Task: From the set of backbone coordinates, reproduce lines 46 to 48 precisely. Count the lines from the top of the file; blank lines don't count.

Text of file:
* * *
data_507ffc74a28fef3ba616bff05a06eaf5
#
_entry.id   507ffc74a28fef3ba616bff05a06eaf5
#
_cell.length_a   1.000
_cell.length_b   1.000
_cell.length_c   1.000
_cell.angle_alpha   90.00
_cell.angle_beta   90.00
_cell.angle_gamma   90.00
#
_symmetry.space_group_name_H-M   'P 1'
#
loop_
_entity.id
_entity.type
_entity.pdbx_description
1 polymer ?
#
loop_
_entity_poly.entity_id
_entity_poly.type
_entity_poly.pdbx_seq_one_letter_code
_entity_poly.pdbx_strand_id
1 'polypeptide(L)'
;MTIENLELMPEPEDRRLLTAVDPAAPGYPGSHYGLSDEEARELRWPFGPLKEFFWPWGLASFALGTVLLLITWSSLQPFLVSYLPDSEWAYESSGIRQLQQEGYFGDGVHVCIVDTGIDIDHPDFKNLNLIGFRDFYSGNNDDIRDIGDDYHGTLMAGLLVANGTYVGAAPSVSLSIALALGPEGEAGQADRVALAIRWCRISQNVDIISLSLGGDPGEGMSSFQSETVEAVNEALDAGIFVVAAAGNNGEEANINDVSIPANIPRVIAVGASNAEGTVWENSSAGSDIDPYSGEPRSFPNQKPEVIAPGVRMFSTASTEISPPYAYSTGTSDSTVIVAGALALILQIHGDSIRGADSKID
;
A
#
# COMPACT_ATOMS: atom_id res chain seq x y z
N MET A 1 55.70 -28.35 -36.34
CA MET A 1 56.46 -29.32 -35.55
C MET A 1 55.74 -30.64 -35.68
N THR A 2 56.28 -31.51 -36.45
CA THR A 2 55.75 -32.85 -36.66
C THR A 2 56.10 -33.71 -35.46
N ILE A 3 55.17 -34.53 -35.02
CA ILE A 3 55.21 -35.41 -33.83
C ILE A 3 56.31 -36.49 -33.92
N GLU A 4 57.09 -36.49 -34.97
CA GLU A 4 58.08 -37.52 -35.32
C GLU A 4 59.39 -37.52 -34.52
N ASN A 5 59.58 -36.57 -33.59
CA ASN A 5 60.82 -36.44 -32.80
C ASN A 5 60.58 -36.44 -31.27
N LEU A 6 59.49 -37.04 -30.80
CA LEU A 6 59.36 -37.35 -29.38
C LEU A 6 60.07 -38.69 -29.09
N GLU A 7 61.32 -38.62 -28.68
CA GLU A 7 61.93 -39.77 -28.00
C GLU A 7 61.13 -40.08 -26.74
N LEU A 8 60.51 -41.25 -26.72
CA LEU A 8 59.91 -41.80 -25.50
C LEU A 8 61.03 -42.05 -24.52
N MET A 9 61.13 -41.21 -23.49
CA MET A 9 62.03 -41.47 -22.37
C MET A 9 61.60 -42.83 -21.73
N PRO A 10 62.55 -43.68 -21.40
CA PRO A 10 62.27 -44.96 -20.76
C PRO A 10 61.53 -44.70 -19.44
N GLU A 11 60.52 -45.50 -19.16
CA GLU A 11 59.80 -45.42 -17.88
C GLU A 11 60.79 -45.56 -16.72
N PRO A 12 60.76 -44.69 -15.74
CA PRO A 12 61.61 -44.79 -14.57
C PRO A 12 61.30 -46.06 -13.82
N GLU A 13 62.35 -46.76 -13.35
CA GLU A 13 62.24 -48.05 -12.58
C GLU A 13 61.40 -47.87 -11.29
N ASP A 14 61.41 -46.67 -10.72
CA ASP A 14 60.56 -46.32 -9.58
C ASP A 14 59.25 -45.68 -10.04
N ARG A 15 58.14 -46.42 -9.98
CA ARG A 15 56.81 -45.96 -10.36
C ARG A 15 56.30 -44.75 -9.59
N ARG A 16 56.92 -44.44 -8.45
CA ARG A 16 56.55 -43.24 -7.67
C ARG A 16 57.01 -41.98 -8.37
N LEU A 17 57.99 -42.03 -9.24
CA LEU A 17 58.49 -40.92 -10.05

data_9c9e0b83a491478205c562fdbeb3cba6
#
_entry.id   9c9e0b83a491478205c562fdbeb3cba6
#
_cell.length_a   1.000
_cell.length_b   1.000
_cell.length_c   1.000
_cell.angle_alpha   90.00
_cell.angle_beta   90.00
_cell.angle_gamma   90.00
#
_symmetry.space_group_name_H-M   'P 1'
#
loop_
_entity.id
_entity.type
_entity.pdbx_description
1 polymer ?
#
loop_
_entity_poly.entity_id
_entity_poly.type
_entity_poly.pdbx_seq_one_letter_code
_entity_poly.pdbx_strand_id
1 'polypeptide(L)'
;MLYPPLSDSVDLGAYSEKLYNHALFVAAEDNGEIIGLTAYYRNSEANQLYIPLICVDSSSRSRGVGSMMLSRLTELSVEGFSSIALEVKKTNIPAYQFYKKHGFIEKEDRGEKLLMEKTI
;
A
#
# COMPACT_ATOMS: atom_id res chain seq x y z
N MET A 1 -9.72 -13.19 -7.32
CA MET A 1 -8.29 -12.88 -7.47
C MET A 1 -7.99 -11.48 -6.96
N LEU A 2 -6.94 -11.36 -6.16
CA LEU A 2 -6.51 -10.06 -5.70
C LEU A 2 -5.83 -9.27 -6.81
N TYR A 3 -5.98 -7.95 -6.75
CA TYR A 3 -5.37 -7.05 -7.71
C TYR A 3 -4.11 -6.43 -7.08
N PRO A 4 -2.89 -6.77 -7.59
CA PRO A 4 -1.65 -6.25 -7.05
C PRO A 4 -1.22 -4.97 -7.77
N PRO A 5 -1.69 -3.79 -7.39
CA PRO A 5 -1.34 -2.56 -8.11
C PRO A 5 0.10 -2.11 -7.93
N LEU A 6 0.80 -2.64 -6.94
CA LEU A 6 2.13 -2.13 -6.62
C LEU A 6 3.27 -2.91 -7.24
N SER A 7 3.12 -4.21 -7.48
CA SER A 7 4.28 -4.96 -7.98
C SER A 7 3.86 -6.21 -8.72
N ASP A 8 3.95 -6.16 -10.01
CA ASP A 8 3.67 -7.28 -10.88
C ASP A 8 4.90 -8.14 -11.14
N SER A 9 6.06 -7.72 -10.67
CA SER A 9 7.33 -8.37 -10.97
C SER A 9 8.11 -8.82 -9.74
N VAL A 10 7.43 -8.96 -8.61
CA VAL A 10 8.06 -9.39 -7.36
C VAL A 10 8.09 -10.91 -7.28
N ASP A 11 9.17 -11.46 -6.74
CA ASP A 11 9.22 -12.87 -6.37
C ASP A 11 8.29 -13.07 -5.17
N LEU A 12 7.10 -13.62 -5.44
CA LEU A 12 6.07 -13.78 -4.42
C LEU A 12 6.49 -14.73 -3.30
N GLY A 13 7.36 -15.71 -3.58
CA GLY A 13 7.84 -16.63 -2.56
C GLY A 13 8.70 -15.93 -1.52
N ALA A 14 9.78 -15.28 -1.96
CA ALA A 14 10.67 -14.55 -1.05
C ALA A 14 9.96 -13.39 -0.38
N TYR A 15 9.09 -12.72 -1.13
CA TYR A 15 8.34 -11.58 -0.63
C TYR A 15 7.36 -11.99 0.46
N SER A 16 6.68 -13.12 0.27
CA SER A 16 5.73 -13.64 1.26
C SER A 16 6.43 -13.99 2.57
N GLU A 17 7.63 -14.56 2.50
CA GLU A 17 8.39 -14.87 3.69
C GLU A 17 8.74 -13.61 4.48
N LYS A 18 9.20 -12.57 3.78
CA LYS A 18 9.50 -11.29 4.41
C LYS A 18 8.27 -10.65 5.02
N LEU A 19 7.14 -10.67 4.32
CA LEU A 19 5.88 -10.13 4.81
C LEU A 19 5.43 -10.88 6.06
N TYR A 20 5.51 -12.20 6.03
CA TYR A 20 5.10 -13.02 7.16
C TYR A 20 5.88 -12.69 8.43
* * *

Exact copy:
N LEU A 6 59.49 -37.04 -30.80
CA LEU A 6 59.36 -37.35 -29.38
C LEU A 6 60.07 -38.69 -29.09